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Diversity and Inclusion Learning Road Map

Find out about courses and other resources to contribute to your Individual Development Plan.

Diversity and Inclusion Road Map

Related UC Core Competencies

  • Diversity and Inclusion

Summary: This Diversity and Inclusion Learning Road Map suggests key learnings in the following areas:

  • Expanding the definition of diversity and inclusion
  • What it means to be actively inclusive
  • Ways to develop cultural competence across interpersonal relationships
  • Discovering unconscious biases

Certificate Available: Coming soon

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Developing on the Job

  • Actively expand your understanding of issues related to diversity, equity and inclusion.
  • Explore UC San Diego’s Equity, Diversity and Inclusion
  • Participate in staff associations and campuswide committees and work groups.
  • Expand your definition of diversity to include:
    • nationality/ citizenship
    • immigration status
    • race
    • skin color
    • ethnicity/culture
    • size/appearance/athleticism
    • age
    • religion/spirituality
    • relationship/marital status
    • veteran status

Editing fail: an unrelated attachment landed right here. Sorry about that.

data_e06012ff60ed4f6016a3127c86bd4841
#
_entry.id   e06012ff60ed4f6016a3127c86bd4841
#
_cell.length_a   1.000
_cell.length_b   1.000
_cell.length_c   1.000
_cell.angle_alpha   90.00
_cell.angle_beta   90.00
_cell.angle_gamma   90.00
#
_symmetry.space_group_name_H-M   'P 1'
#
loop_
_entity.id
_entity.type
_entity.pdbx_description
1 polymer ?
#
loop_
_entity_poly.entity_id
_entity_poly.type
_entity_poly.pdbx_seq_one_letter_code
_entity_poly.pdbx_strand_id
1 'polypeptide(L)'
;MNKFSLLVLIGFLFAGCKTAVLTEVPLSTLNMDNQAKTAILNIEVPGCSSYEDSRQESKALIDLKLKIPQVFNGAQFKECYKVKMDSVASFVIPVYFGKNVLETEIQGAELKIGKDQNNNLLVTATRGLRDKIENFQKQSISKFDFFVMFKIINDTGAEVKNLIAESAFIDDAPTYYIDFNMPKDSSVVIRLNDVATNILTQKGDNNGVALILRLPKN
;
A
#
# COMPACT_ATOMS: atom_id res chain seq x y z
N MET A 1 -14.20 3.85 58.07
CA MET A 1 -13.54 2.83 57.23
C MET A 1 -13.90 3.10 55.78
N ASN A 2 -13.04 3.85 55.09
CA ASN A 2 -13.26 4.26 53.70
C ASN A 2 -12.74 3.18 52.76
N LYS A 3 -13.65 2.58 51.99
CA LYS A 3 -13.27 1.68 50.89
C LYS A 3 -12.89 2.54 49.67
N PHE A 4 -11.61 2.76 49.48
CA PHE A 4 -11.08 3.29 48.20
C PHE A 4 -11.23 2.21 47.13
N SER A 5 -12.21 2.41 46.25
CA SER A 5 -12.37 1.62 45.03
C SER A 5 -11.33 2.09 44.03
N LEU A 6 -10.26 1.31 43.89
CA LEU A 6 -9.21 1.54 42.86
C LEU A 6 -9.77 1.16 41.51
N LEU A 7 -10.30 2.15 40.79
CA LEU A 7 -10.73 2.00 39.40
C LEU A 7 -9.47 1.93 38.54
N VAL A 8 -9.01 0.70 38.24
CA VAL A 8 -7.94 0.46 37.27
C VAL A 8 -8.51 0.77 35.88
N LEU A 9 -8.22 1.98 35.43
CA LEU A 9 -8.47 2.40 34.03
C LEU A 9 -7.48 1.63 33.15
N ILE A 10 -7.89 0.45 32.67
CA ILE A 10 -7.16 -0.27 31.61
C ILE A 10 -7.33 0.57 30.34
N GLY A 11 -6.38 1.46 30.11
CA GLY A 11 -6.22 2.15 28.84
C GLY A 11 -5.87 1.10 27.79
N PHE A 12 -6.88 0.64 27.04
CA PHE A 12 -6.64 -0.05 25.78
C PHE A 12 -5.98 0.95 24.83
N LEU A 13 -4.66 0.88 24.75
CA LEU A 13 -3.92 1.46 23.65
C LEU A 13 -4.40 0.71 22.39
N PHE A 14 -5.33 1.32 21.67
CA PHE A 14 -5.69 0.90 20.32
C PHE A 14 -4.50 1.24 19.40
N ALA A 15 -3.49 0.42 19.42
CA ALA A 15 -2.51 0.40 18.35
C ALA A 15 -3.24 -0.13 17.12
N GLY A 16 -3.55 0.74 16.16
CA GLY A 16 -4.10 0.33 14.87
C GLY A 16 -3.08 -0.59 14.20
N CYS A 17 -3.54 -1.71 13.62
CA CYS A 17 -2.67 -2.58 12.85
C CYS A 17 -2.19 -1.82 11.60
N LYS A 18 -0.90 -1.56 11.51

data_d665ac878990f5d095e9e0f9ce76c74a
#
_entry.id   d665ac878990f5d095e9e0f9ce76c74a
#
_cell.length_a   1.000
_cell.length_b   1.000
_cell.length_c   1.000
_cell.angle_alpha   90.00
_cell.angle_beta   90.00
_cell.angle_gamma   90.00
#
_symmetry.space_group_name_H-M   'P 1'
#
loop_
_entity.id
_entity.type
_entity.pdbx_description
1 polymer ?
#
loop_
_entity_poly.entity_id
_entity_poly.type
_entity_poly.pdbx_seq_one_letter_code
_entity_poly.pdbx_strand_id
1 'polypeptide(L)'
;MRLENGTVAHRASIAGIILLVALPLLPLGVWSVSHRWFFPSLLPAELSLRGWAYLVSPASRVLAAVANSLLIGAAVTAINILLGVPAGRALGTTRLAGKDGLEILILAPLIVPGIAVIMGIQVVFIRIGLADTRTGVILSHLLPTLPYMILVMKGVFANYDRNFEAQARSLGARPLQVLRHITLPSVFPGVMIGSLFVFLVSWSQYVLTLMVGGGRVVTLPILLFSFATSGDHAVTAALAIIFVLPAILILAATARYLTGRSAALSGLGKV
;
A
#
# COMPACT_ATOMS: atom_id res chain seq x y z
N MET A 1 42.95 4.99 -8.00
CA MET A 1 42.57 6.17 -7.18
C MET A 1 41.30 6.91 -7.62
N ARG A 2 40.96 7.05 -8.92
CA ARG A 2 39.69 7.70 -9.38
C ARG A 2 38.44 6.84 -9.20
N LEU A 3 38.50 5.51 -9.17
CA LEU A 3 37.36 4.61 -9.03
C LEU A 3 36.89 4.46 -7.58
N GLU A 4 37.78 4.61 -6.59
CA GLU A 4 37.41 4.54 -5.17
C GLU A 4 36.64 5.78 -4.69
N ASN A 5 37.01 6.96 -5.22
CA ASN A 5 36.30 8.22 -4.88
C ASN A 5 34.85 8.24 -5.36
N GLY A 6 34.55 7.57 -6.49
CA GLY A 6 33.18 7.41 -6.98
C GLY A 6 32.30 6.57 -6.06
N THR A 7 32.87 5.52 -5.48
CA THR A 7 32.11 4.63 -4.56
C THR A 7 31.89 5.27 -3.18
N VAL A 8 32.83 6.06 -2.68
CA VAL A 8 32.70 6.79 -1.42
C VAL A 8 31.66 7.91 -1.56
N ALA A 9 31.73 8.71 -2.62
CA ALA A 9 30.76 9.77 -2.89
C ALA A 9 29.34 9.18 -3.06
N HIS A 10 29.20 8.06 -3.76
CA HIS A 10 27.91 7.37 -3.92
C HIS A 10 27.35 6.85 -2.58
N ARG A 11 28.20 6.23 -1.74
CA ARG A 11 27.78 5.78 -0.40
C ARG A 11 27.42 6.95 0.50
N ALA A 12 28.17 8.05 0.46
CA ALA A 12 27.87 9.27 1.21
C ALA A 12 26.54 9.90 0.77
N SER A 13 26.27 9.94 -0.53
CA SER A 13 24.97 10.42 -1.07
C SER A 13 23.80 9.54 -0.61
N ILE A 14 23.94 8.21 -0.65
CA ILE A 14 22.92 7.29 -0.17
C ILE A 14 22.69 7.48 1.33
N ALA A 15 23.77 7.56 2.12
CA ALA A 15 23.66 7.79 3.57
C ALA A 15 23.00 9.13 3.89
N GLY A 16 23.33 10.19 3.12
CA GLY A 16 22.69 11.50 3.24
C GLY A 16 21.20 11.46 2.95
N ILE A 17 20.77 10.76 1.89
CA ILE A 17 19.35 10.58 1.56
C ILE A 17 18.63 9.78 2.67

• ability/disability
    • socio-economic class – of origin and current
    • geographic region
    • family status and constellation – of origin and current
    • language proficiency/use of English
    • educational background
    • years of experience in profession, field, organization
    • position and level in organizational hierarchy
    • work style
    • communication style
    • sex assigned at birth
    • gender identity
    • gender expression
    • sexual orientation
  • Seek active discovery of your biases, assumptions, and stereotypes for the full range of privileged and marginalized groups.  Interrupt, reframe, and unlearn them.
  • Understand how your various privileged and marginalized group memberships impact how you are perceived and experienced by others.  Understand how those group memberships impact how you make meaning of situations and how you react and respond to them.